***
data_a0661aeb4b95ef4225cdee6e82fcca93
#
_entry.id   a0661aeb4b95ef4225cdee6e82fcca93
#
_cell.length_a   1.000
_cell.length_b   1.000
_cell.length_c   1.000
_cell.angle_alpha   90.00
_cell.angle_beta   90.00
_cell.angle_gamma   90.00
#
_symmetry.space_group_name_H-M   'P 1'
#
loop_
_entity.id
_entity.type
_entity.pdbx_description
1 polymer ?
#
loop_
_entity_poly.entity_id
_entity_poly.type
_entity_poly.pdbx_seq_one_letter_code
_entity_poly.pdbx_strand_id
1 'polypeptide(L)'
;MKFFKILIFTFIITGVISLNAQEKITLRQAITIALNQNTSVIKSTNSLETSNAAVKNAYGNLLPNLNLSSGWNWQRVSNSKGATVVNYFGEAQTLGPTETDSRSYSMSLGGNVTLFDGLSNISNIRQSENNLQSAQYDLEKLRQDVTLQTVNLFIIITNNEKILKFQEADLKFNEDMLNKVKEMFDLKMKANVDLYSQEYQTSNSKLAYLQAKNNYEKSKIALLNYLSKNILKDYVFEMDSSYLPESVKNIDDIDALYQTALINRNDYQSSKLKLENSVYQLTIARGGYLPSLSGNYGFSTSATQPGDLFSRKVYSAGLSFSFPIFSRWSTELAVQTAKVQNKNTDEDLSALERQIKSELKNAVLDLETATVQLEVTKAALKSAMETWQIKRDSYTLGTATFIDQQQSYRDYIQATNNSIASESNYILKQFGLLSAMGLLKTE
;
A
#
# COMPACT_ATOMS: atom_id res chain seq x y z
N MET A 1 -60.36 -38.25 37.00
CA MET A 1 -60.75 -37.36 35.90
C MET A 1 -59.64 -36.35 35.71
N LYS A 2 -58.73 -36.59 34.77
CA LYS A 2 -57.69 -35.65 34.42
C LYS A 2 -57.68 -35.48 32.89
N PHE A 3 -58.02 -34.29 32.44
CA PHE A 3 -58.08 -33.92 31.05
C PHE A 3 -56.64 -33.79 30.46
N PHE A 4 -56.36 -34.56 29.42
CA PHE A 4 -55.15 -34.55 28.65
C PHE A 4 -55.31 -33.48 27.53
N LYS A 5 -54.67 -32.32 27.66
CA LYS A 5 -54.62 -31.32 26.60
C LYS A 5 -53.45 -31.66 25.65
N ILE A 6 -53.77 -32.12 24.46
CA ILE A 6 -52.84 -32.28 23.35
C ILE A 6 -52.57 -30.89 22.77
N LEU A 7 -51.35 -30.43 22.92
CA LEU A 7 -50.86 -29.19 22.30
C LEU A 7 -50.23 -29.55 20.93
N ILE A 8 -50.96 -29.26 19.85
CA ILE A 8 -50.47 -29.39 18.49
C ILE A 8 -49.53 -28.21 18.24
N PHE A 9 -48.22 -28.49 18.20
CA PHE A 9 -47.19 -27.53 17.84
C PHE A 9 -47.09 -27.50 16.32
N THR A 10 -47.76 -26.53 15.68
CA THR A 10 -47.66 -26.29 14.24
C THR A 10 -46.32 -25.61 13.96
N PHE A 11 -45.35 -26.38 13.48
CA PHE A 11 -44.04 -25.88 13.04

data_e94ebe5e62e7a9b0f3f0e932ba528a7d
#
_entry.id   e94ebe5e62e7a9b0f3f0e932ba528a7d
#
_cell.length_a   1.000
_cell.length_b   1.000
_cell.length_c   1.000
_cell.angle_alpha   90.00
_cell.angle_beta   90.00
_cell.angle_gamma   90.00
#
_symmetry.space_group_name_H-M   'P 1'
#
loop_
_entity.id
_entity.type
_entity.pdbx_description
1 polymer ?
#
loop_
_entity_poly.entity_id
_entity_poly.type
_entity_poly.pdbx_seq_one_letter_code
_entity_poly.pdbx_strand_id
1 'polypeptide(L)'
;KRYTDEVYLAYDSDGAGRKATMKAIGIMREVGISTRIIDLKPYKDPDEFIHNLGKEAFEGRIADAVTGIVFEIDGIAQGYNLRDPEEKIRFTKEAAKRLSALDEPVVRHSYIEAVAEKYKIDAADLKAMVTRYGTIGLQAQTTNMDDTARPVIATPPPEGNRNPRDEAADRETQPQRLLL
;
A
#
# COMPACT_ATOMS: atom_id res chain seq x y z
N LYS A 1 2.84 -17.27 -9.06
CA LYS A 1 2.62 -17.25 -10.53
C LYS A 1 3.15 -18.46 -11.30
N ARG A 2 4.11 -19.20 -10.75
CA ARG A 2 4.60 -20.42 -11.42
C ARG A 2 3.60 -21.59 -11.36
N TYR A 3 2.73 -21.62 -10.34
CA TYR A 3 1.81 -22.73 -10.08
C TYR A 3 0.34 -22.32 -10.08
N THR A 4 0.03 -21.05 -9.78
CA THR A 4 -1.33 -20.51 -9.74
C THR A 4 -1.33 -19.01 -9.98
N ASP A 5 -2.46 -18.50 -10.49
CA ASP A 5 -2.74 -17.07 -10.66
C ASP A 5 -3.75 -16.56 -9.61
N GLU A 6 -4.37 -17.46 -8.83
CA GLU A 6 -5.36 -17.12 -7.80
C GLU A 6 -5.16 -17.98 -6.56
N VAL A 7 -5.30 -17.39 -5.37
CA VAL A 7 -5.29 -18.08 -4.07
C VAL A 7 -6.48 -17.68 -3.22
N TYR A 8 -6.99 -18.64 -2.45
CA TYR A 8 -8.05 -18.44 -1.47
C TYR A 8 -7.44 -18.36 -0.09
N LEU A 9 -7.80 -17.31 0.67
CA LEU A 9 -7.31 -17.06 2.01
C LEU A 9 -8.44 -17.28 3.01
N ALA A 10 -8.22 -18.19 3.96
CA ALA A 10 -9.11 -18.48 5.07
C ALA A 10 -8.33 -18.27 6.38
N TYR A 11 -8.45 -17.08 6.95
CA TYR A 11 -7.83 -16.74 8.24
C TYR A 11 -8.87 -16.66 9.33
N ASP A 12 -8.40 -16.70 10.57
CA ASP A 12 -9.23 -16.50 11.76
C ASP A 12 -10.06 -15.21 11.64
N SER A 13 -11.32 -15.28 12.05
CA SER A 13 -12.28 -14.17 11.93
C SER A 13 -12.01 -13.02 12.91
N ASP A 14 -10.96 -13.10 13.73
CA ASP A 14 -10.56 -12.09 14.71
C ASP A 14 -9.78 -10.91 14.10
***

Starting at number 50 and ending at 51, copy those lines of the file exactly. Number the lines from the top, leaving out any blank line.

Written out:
CA LEU A 7 -50.86 -29.19 22.30
C LEU A 7 -50.23 -29.55 20.93